John Adams made plenty of enemies as president, including his vice president and former friend, Thomas Jefferson. The two men, however, later reconciled in their old age. They died on the same day, July 4th, 1826.

That Was Close: TR, Jackson, & Would-Be Assassins

A handful of American presidents have been assassinated while in office–Garfield, Lincoln, McKinley, and Kennedy. More, however, have survived attempts on their life–often in stunning ways.

Andrew Jackson, known today perhaps because of the controversy surrounding his place in history (and on the twenty dollar bill), was no less polarizing as president. He holds the dubious honor of being the first president to experience an attempt on his life. Jackson was leaving a funeral at the Capitol building when his would-be assassin, Richard Lawrence, ran up to him and shot his gun–but the gun misfired. Jackson, never one to back down from a fight (it was Jackson who said, “I was born for the storm; calm does not suit me”) began to beat Lawrence with his walking cane. Lawrence pulled out a second pistol but–incredibly–this gun also misfired. Experts later claimed that the odds of both guns misfiring were 1 in 125,000.

Approximately 105 years ago, on October 14, 1912, Teddy Roosevelt also survived an assassin’s bullet. Roosevelt was campaigning for president, having decided to run for a non-consecutive third term against his former friend and the incumbent Republican president, William Howard Taft. Arriving at a campaign event, Roosevelt was making his way through the crowd when John Schrank fired. Roosevelt was knocked down, but he struggled back to his feet and asked that the man–apprehended by his stenographer–be brought over. Roosevelt looked his would-be killer in the eyes and asked, “What’d you do it for?” When he got no response, he said,”Oh what’s the use. Take him away.”

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TR’s speech

Although his staff wanted him to go immediately to the hospital, Roosevelt insisted on giving his planned speech, since he could breathe fine and he wasn’t coughing up any blood. To the audience, Roosevelt announced that he’d just survived an assassination attempt but that “it takes more than that to kill a bull moose!” He withdrew his speech–fifty pages of thick paper, folded in half, from his breast pocket. Although Roosevelt had escaped the incident (mostly) unscathed, the speech had not. It, and an eyeglass holder, had deflected the bullet from hitting Roosevelt in the heart.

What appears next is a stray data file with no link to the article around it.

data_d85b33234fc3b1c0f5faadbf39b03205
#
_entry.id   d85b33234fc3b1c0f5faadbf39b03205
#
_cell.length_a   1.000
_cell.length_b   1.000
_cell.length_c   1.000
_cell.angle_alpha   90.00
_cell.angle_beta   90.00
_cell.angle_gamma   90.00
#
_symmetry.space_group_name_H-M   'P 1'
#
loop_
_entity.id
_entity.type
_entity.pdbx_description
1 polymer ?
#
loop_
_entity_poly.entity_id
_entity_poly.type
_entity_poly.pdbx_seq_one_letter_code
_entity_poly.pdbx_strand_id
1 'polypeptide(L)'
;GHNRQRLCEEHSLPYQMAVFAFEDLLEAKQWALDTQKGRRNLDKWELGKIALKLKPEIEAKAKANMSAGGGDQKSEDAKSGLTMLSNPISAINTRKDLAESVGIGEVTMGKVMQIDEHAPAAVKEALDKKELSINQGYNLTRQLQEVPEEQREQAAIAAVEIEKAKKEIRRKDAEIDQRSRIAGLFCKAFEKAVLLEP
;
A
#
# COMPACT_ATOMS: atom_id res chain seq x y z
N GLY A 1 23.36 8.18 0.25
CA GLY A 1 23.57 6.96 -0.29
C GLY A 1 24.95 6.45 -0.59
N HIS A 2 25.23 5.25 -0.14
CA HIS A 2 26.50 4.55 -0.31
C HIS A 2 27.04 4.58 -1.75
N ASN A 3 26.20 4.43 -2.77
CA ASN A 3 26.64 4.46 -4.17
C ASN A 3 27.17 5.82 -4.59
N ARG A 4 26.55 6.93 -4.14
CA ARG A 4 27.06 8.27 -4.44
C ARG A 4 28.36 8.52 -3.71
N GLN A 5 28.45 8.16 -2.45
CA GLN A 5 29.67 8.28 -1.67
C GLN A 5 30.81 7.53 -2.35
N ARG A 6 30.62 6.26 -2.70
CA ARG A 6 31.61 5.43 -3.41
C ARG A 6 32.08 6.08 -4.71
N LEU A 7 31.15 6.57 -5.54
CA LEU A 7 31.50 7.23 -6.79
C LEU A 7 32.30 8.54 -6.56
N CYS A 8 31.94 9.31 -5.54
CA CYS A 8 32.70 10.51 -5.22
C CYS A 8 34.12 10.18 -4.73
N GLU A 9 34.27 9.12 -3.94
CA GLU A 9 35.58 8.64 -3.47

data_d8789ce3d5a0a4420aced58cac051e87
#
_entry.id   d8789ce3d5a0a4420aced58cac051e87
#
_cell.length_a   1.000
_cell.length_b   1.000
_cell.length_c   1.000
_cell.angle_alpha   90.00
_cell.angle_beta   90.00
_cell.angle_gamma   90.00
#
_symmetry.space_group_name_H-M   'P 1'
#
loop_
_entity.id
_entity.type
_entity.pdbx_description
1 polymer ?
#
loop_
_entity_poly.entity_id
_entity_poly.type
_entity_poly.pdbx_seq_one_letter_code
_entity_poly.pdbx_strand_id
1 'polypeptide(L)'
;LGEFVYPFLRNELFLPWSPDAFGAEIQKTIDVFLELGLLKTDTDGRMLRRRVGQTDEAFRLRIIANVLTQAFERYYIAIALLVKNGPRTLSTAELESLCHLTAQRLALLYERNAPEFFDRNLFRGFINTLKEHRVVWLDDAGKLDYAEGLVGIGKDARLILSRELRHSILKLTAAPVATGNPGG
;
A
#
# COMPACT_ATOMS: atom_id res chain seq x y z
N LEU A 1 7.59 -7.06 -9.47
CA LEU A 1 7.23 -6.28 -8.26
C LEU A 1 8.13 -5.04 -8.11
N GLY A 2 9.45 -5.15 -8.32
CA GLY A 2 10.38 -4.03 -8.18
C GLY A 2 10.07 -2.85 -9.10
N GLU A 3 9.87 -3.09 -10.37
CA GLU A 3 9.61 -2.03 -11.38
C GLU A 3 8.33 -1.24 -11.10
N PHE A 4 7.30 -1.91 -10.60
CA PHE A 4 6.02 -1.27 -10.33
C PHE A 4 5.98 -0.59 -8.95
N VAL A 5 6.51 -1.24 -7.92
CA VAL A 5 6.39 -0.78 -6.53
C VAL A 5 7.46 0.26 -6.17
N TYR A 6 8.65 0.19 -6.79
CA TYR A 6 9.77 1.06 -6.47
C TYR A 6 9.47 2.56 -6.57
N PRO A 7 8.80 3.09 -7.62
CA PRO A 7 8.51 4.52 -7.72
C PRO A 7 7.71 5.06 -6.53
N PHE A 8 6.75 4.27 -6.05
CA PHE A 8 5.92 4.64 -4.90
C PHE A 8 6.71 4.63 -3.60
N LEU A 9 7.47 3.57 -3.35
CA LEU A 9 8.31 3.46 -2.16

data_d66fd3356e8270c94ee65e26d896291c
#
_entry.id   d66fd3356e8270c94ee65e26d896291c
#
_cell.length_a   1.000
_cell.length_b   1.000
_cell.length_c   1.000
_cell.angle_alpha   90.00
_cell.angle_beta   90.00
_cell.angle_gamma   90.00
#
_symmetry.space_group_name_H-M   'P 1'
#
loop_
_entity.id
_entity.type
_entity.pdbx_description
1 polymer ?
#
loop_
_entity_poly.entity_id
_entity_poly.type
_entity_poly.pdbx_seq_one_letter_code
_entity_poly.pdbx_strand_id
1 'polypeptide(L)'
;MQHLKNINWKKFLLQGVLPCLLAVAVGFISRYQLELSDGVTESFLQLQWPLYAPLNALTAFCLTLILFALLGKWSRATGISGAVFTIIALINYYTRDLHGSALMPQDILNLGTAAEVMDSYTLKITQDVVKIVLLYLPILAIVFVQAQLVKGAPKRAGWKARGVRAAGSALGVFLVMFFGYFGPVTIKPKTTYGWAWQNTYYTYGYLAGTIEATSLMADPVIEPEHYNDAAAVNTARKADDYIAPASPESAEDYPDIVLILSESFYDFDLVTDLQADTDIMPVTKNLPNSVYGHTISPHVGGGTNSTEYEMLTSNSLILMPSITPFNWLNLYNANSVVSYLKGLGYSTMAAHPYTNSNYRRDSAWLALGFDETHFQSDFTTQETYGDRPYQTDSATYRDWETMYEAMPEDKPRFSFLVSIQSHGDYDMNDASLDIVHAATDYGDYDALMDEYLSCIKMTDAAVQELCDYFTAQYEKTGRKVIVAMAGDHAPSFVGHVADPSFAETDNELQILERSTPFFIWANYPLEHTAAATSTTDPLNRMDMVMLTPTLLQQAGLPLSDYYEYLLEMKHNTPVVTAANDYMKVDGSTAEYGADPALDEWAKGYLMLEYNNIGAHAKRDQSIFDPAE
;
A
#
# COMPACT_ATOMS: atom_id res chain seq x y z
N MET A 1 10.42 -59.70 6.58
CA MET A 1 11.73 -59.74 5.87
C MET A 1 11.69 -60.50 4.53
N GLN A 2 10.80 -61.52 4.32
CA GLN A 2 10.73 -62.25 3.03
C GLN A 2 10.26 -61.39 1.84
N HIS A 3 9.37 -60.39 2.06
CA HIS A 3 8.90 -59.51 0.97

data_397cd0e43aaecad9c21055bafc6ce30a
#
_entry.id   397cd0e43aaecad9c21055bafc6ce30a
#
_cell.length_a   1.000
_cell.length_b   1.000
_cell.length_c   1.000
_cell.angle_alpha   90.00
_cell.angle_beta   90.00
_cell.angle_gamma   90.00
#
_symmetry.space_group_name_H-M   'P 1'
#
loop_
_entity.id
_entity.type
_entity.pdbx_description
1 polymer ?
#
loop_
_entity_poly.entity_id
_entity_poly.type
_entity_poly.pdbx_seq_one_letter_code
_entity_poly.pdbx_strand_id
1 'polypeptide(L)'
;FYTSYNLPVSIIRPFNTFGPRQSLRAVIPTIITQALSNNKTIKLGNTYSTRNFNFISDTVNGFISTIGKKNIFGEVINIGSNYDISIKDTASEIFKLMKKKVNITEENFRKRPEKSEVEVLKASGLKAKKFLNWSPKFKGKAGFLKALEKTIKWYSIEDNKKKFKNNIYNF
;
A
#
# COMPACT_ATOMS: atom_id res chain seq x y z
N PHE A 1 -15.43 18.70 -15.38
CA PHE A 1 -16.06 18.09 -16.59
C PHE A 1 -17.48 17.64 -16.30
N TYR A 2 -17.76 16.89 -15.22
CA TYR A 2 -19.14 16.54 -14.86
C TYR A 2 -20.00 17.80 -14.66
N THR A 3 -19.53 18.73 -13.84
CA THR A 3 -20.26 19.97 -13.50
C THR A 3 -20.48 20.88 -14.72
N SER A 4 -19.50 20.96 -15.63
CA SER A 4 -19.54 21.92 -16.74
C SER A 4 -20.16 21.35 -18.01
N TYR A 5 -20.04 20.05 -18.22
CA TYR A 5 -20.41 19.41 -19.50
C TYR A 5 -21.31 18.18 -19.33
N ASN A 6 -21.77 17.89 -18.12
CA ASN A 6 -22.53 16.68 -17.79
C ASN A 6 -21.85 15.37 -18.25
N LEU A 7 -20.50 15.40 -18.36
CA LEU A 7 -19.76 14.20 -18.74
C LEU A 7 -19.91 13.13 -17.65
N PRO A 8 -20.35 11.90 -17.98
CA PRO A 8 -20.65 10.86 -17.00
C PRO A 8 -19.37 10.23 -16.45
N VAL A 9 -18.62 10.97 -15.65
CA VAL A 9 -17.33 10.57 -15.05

Spiro, We Hardly Knew Ye

On this day in 1973, Spiro Agnew, VP to Richard Nixon, resigned in disgrace. He was the first vice president to do so.

Vice presidents are rarely remembered, but Agnew’s resignation had consequences because of what happened next. Gerald Ford was nominated by Nixon to fill the post vacated by Agnew because he was seen as well-liked and honest (Agnew, on the other hand, had been caught taking bribes). Both men might have remained footnotes of history had Richard Nixon not resigned less than a year later. Thus Gerald Ford because the first unelected president in American history.

If our friend Spiro had never been caught (or if he’d done his taxes), he could have become president in 1974.

Truman & the Television

Last week marked the anniversary of the first televised presidential debate (September 26, 1960) between Richard Nixon and John F. Kennedy. This is a moment that gets the most attention–it arguably altered American politics forever by bringing in a new level of stakes for candidates. Image became paramount. It’s an oft repeated anecdote that while radio listeners gave the debate to Nixon, television viewers awarded it to Kennedy. Any observers of the 2016 election would likely agree that the fever pitch around the debates (especially during the primaries) is indicative of the importance of image in today’s political culture.

But the real television trailblazer is Harry S Truman, who on this day (October 5th, 1947) gave the first televised address by a U.S. president. Pre-Marshall Plan, Truman was appealing to his fellow Americans to help support war-torn Europe by not eating meat on Tuesdays, not eating chicken on Thursdays, and to eat less bread.

Truman didn’t have a large audience–the television itself was still something of a commodity. But he seemed to have faith in the medium–the rest of his White House speeches were all televised.

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Truman’s televised inauguration in 1949

He also was the first president to have his inauguration televised. We can only speculate on what a Truman-Dewey debate might have been like!

(Thanks to “Truman” by my fave David McCullough)

 

 

Chester A. Arthur Becomes President

On this day: 

On this day in 1881 Chester A. Arthur became president after James Garfield succumbed to wounds from an assassin’s bullet. The shot itself didn’t kill Garfield–sloppy medical care resulted in the infection that ended his life.

The assassin, Charles J. Guiteau, argued before the judge that he should not be hanged for murder, since it wasn’t his bullet that killed President Garfield. He declared: “The doctors killed Garfield, I just shot him.”

We probably hear most about Chester A. Arthur through frequent NYT Crossword clues about his middle name (Alan!) but there is a new biography coming out that should shed some light on this largely forgotten (and accidental) president.